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Images of ChristoSophia
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ChristoSophia in Cornwall

Images of ChristoSophia in Cornwall

On a gray morning in May of 1995, we drove through the misty countryside of Cornwall, England, on our way to the little town of St. Neot. This picturesque Cornish village, which had quite a cozy feeling despite the cold drizzle of rain, contained a holy well and church that we wanted to visit as we made our pilgrimage to sacred sites. The village is named after St. Neot, apparently a mysterious character about whom no true facts seem to be known. He was perhaps a Saxon or a Celtic saint, but in any case this area does seem to have been a center for the Celtic Christian church.

After arriving in the village, we first walked down a small country lane, with a swiftly flowing stream on our left and a high bank of wildflowers on our right. The mist arising from the lightly falling rain seemed to simply add to the atmosphere of magic and mystery that is such a strong feature of the Cornish countryside. The beauty of this little lane in its sylvan setting made us feel very close to those Celtic Christians who had worshipped God through their love of the natural world. The lane opened up into a field, where we found St. Neot's holy well in a little stone well house set back against a bank of trees. As we collected some of the holy water, a blackbird flew down to the cross on top of the well house and sang for us – truly, we felt, a blessing from Sophia! It also turned out to be an augury for the next step on our pilgrimage, for we walked back down the lane to St. Neot's Church, which we found to be a delightful surprise. As we entered the churchyard we immediately encountered four wonderful, old granite crosses, one dating from the 10th century that is thought to be perhaps the finest of all Cornish crosses. But the greatest blessing remained until we entered the church itself, where we were captivated by the beauty of all of the stained glass windows. Then we saw one in particular, called the "Noah window," and were awestruck by its incredible ChristoSophia imagery. In this window the deity (either God or Christ) sits with his feet resting on a disc and a rainbow spans the heavens behind him. The disc would seem to represent the Earth, particularly since it contains an image of cliffs rising from the water, like the coast
of Cornwall.

The message here seems to be that it is the Lord that reigns as sovereign and protector of this land. But the symbolic meaning is also deeper than this, for the Sun and Moon also appear within the disc. This implies that the Lord reigns not only over the Earth, but over the entire cosmos. Within creation are both the Sun and the Moon, representing the masculine and the feminine archetypal energies. These polarities are integrated in the divine image of ChristoSophia, that unites the created and the transcendent worlds. The rainbow also symbolizes the reconciliation of Earth and Heaven. As the name of the window itself recalls, the rainbow in Christian tradition is primarily associated with the story of Noah. After the flood, God said the rainbow is to be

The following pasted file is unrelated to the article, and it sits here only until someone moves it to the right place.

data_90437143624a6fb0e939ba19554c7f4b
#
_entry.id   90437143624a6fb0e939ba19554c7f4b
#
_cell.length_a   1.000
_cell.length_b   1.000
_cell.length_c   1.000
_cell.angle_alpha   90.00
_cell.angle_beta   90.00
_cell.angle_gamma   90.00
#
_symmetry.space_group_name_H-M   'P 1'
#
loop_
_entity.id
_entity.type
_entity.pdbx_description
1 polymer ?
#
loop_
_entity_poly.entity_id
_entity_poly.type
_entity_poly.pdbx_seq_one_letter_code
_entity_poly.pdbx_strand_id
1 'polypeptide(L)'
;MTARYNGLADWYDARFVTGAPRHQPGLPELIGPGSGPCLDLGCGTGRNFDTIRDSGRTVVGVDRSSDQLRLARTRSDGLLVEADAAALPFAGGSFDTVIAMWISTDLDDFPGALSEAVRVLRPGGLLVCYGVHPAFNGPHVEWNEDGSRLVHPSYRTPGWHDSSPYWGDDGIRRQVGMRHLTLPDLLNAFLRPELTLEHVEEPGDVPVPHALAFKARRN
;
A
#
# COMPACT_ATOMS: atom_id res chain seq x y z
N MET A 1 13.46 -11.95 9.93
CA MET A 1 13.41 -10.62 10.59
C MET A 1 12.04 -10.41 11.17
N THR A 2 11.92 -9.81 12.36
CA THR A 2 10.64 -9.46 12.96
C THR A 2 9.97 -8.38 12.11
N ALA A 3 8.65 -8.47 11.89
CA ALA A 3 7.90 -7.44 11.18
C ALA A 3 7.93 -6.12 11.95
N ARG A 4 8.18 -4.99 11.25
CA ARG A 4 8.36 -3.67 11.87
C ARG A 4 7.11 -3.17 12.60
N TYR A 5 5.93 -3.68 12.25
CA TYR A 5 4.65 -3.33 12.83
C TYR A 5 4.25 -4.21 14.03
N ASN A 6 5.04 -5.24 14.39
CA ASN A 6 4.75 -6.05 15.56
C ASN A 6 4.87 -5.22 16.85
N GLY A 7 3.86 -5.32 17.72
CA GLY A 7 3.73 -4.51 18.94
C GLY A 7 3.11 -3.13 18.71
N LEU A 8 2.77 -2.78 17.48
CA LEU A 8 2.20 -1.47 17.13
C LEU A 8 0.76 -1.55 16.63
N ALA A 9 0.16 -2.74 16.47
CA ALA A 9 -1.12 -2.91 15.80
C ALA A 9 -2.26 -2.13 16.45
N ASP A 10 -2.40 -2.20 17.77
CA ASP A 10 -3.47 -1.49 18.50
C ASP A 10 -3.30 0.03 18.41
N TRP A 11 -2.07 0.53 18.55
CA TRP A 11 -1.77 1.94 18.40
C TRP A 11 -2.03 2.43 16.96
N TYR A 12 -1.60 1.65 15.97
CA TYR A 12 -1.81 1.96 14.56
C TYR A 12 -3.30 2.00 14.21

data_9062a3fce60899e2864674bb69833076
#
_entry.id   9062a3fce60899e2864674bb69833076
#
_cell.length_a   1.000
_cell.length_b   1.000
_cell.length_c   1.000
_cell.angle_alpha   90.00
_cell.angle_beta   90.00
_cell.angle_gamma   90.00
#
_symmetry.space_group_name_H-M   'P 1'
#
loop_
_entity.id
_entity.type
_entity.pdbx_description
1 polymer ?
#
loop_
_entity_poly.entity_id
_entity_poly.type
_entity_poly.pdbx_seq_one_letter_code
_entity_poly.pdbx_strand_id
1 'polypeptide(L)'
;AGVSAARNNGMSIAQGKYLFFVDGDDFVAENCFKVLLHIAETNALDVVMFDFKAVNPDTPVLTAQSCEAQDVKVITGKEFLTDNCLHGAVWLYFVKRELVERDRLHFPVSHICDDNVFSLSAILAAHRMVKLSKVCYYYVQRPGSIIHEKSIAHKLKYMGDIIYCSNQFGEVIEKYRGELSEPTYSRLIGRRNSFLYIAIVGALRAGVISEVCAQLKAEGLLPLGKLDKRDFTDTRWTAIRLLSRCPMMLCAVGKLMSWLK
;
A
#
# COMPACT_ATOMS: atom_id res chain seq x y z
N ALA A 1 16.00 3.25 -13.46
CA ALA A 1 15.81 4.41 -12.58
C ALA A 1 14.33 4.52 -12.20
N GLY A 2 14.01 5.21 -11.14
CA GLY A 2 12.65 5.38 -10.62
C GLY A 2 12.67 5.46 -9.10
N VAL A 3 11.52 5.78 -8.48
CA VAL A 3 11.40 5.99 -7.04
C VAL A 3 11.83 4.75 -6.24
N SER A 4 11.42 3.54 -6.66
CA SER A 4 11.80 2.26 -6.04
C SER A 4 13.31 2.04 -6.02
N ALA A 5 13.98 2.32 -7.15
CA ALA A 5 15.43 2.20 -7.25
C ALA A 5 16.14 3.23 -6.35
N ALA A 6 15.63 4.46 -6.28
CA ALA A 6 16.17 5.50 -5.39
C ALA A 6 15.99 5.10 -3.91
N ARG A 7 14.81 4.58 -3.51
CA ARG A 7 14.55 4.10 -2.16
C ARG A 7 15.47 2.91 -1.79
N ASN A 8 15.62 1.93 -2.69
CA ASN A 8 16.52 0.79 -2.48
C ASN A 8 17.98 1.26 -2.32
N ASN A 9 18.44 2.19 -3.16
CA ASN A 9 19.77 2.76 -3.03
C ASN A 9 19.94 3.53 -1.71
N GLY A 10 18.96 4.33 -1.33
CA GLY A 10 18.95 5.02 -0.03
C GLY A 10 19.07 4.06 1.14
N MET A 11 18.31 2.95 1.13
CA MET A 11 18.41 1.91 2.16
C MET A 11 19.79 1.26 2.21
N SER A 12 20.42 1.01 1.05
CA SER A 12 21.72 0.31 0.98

“the sign of the covenant which I make between me and you and every living creature that is with you.”
(Gen. 9:12)
As the Russian Sophiologist Vladimir Solovyev explains, the rainbow is a visual image that reminds us that “Heaven stoops toward Earth; the world is not only a world in itself, it is also a world in God, and God abides not only in heaven but also on Earth.”(1) The beautiful multi-colors of the rainbow symbolize the glorious diversity which is found as God manifests in creation. In both the images of the rainbow and the Deity spanning Heaven and Earth, we see ChristoSophia in the stained glass Windowwindow at St. Neot's. Here the transcendent and the creaturely dimension are united within ChristoSophia, creating a divine synthesis which symbolizes the restoration of unity between God and creation.

It occurred to us that this representation of ChristoSophia was especially appropriate in St. Neot's, an important site of Celtic Christianity, for it was the Celtic Christians who understood the truth of God's presence in creation and celebrated the sacredness of the natural world. This spiritual insight of the Celtic Christians was also expressed in the “Celtic Benediction” that we happened to see on the church bulletin board as we walked to the door to take our leave:

The peace of the running wave to you,
The peace of the flowing air to you,
The peace of the quiet earth to you,
The peace of the shining stars to you,
And the peace of the Son of Peace to you


This benediction was truly a final blessing for us as we departed from St. Neot's.

1. Sergei Bulgakov, Sophia: The Wisdom of God (NY: Lindisfarnbe Press, 1993), p. 17

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In both the images of the rainbow and the Deity spanning Heaven and Earth, we see ChristoSophia in the stained glass window at St. Neot’s. Here the transcendent and creaturely dimension are united in ChristoSophia, creating a divine synthesis which symbolizes the restoration of unity between God and creation. *














The rainbow is a visual image that reminds us that “Heaven stoops toward Earth… God abides not only in heaven but also on Earth.”






















It was the Celtic Christians who understood the truth of God’s presence in creation and celebrated the sacredness of the natural world
.